[Picture of Z.Ognjanovic] Zoran Ognjanović
Research Professor
Mathematical Institute SANU
Kneza Mihaila 36, 11000 Belgrade
Serbia (ex: Serbia and Montenegro, Yugoslavia)
Tel: (381-11) 2630-170; (381-11) 2180-591
Fax: (381-11) 2186-105
E-mail: zorano@mi.sanu.ac.rs


Research Interests

My main research focuses on: applications of (nonclassical) mathematical logic in computer sciences and artificial intelligence, theorem proving, reasoning about uncertainty, parallel programming ...
My additional research interests: digitization of cultural heritage (see: National Center for Digitization).

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Sep., 1999
Ph.D. in Mathematics, University of Kragujevac
Thesis: Neke verovatnosne logike i njihove primene u racunarstvu
( Some probability logics and their applications in computer sciences )
Advisor: Miodrag Rašković
Jan., 1993
M. Sc. in Mathematics, Belgrade University
Thesis: Dokazivac teorema u modalnom racunu S4 zasnovan na metodi dualnih tabloa
(A theorem prover for modal logic S4 based on the dual tableau method )
Advisor:Aleksandar Krapež
Oct., 1987
B.Sc. in Mathematics, Belgrade University

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ACM Computing Classification System

AMS 2000 Mathematics Subject Classification

Institute for Scientific Information (ISI) Journal list (August, 2000)
Classification of journals from the SCI-list

Academic Press, free access

Mathematical Reviews, MatSciNet

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Created, July 20, 1999 - Zoran Ognjanović

"The good Christian should beware the mathematician and all those who make empty prophecies. The danger already exists that the mathematicians have made a covenant with the devil to darken the spirit and to confine man in the bonds of hell."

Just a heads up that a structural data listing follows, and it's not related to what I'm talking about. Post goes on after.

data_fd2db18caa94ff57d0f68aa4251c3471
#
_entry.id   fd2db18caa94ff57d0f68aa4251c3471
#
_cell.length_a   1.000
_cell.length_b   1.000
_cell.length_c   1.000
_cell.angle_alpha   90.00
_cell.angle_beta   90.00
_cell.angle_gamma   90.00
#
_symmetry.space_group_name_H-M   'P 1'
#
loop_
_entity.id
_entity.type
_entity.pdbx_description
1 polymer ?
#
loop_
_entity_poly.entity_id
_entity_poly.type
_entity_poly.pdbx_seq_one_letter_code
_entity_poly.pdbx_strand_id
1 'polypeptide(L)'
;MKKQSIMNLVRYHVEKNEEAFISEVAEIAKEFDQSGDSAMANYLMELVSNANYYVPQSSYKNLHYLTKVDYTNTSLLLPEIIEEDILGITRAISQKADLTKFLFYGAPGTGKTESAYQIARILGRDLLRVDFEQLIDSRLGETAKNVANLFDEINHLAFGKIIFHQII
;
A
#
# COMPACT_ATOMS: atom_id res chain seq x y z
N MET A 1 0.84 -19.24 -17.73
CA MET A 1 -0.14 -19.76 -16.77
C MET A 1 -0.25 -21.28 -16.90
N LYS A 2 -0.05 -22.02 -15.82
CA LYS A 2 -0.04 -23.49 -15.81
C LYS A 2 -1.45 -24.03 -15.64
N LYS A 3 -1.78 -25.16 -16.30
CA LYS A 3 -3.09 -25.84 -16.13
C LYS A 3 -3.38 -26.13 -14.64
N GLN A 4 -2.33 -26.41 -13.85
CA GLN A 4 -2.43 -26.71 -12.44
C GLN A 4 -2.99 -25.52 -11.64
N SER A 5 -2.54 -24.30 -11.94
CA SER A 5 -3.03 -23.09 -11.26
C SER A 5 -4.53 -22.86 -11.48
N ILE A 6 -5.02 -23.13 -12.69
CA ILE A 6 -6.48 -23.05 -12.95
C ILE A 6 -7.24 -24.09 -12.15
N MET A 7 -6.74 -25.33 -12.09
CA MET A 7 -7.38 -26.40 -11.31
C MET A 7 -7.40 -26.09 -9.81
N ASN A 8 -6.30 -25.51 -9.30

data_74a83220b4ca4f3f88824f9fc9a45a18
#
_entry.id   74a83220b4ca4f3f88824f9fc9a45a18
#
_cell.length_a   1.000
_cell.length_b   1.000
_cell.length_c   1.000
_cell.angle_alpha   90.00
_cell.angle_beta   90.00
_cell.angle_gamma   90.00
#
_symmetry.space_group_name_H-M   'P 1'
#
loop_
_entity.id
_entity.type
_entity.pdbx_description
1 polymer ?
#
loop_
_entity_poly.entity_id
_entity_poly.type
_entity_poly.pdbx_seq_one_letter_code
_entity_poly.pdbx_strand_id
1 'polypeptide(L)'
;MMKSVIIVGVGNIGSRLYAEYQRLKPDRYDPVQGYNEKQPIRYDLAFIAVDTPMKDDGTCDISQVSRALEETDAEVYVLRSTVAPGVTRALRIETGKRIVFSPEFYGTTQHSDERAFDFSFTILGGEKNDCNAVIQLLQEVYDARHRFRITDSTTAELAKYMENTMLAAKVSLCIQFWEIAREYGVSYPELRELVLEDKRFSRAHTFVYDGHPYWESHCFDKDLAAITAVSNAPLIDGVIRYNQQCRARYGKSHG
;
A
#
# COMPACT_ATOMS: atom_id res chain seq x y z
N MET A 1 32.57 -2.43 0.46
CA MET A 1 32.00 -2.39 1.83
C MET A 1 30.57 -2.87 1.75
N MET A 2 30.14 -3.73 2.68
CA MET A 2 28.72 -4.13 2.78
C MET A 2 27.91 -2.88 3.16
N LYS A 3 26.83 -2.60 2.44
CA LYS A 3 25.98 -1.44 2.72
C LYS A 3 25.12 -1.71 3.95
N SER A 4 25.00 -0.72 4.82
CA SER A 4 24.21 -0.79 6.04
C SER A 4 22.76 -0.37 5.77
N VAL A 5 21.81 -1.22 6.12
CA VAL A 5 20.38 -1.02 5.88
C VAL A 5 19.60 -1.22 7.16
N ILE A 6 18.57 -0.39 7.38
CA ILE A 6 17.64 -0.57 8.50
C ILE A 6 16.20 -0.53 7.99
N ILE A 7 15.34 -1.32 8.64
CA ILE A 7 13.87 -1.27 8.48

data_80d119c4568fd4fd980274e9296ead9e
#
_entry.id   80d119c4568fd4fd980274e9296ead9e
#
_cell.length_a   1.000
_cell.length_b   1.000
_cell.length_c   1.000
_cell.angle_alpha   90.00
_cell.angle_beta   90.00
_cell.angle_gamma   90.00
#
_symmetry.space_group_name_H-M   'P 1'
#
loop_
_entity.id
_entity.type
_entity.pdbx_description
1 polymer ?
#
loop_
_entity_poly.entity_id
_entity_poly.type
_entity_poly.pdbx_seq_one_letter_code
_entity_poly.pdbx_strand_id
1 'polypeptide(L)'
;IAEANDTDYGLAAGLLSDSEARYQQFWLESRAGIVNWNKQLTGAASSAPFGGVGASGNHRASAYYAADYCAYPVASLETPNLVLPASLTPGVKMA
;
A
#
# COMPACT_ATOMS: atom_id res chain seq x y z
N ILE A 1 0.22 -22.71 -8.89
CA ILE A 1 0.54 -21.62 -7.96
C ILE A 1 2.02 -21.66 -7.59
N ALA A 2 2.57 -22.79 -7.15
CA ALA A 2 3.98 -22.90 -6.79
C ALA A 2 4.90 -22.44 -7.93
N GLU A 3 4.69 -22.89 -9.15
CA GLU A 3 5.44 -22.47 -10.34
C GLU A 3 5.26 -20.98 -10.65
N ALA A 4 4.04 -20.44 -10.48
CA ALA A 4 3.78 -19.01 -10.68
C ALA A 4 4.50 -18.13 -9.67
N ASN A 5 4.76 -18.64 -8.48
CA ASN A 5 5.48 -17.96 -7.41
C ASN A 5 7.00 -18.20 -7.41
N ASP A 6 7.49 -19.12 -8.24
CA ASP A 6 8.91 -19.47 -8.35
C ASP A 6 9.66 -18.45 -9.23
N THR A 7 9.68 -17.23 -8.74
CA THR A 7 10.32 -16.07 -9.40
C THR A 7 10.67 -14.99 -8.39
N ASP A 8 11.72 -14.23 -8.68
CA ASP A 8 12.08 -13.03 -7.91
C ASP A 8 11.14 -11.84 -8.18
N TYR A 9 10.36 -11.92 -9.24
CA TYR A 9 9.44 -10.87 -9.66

Augustine of Hippo (Aurelius Augustinus Hipponensis, November 13, 354 - August 28, 430, Bishop of Hippo Regius, also known as St. Augustine)

"Computer science is no more about computers than astronomy is about telescopes."
Edsger Dijkstra (1930 - 2002, Dutch computer scientist, received the 1972 Turing Award for fundamental contributions to developing programming languages)

"Whenever you find yourself on the side of the majority, it is time to reform (or pause and reflect)."
Mark Twain, 1904.

"Perfect behavior is born of complete indifference."
Franis de La Rochefoucauld

"We mathematicians are true poets with a calling. But we still must prove our poetry!"
Leopold Kronecker

"Poetry is as precise a thing as geometry."
Gustave Flaubert

"If you support Tottenham you always give more love than you get back... Tottenham is the worst kind of bad team, because they're almost good. They always promise that they're going to be fantastic. They make you hope. So you go on loving them and they carry on finding more and more innovative ways of disappointing you. Aston Villa supporters chose their team because no one else has and because they have nice jerseys. "
Fredrik Backman, Britt-Marie Was Here, 2014

"I am absolutely incapable of adding without mistakes."
Henri Poincare. Mathematical creation. The Monist, 20(3):321–335, 1910

"What does not work easily does not work at all."
Kurt Gödel, Maxims for mathematical research

"Dieu me pardonne, dit Bussy, je crois qu'il parle tout seul. Allons, ce n'est ni un ivrogne ni un fou: c'est un mathematicien qui cherche la solution d'un probleme. (God forgive me, said Bussy, I think he talks to himself. Come on, he is neither a drunkard nor a madman: he is a mathematician who seeks the solution of a problem.)"
Alexandre Dumas, La Dame de Monsoreau, 1846

"That was a chance which deserved attentive consideration, and Chicot was in the habit of believing in providential chances. He developed, even, whenever he was begged to do so, some very ingenious theories on the subject. The basis of these theories was an idea, which, in our opinion, was quite as good as any other; it was as follows: Chance is a kind of reserve held in bond by the Deity. Heaven never communicates that reserve except in momentous circumstances, particularly since He has observed that men are sagacious enough to study and foresee the chances which may befall them in accordance with natural causes and regularly organized principles of existence. Moreover, Heaven likes to counteract the combinations of those proud members of the human race whose pride in by-gone times He has already punished by drowning them, and whose future pride He surely will punish in destroying them by fire. Heaven, therefore we say, or Chicot said, Heaven is pleased to counteract the combinations of those proud and haughty human beings by means with which they are unacquainted, and whose intervention they cannot foresee."
Alexandre Dumas, The Forty-Five Guardsmen, 1847.